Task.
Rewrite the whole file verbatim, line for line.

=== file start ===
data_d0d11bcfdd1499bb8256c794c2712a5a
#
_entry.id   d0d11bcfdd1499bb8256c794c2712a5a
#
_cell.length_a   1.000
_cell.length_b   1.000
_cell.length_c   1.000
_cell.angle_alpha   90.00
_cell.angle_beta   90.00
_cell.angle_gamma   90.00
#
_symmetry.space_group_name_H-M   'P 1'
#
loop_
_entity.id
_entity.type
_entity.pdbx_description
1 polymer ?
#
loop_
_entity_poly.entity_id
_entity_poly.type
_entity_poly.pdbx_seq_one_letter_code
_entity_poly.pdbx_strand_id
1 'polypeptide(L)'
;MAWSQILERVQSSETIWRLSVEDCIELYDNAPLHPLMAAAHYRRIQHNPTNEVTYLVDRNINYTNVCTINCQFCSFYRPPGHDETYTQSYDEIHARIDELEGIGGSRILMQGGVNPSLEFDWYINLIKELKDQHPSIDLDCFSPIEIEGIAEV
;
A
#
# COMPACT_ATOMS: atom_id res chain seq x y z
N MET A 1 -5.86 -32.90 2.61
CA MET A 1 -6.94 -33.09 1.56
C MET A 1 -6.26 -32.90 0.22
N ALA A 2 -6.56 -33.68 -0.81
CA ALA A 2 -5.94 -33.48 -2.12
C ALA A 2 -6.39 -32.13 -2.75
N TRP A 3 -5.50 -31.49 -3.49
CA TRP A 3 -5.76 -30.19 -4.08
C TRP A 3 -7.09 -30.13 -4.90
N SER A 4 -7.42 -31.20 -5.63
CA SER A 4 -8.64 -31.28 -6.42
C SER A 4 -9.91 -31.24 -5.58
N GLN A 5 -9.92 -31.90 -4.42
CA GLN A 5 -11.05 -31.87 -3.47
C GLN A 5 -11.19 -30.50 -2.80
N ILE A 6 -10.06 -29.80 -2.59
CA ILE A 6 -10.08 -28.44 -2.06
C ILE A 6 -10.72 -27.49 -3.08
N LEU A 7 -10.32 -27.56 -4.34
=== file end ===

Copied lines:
data_d0d11bcfdd1499bb8256c794c2712a5a
#
_entry.id   d0d11bcfdd1499bb8256c794c2712a5a
#
_cell.length_a   1.000
_cell.length_b   1.000
_cell.length_c   1.000
_cell.angle_alpha   90.00
_cell.angle_beta   90.00
_cell.angle_gamma   90.00
#
_symmetry.space_group_name_H-M   'P 1'
#
loop_
_entity.id
_entity.type
_entity.pdbx_description
1 polymer ?
#
loop_
_entity_poly.entity_id
_entity_poly.type
_entity_poly.pdbx_seq_one_letter_code
_entity_poly.pdbx_strand_id
1 'polypeptide(L)'
;MAWSQILERVQSSETIWRLSVEDCIELYDNAPLHPLMAAAHYRRIQHNPTNEVTYLVDRNINYTNVCTINCQFCSFYRPPGHDETYTQSYDEIHARIDELEGIGGSRILMQGGVNPSLEFDWYINLIKELKDQHPSIDLDCFSPIEIEGIAEV
;
A
#
# COMPACT_ATOMS: atom_id res chain seq x y z
N MET A 1 -5.86 -32.90 2.61
CA MET A 1 -6.94 -33.09 1.56
C MET A 1 -6.26 -32.90 0.22
N ALA A 2 -6.56 -33.68 -0.81
CA ALA A 2 -5.94 -33.48 -2.12
C ALA A 2 -6.39 -32.13 -2.75
N TRP A 3 -5.50 -31.49 -3.49
CA TRP A 3 -5.76 -30.19 -4.08
C TRP A 3 -7.09 -30.13 -4.90
N SER A 4 -7.42 -31.20 -5.63
CA SER A 4 -8.64 -31.28 -6.42
C SER A 4 -9.91 -31.24 -5.58
N GLN A 5 -9.92 -31.90 -4.42
CA GLN A 5 -11.05 -31.87 -3.47
C GLN A 5 -11.19 -30.50 -2.80
N ILE A 6 -10.06 -29.80 -2.59
CA ILE A 6 -10.08 -28.44 -2.06
C ILE A 6 -10.72 -27.49 -3.08
N LEU A 7 -10.32 -27.56 -4.34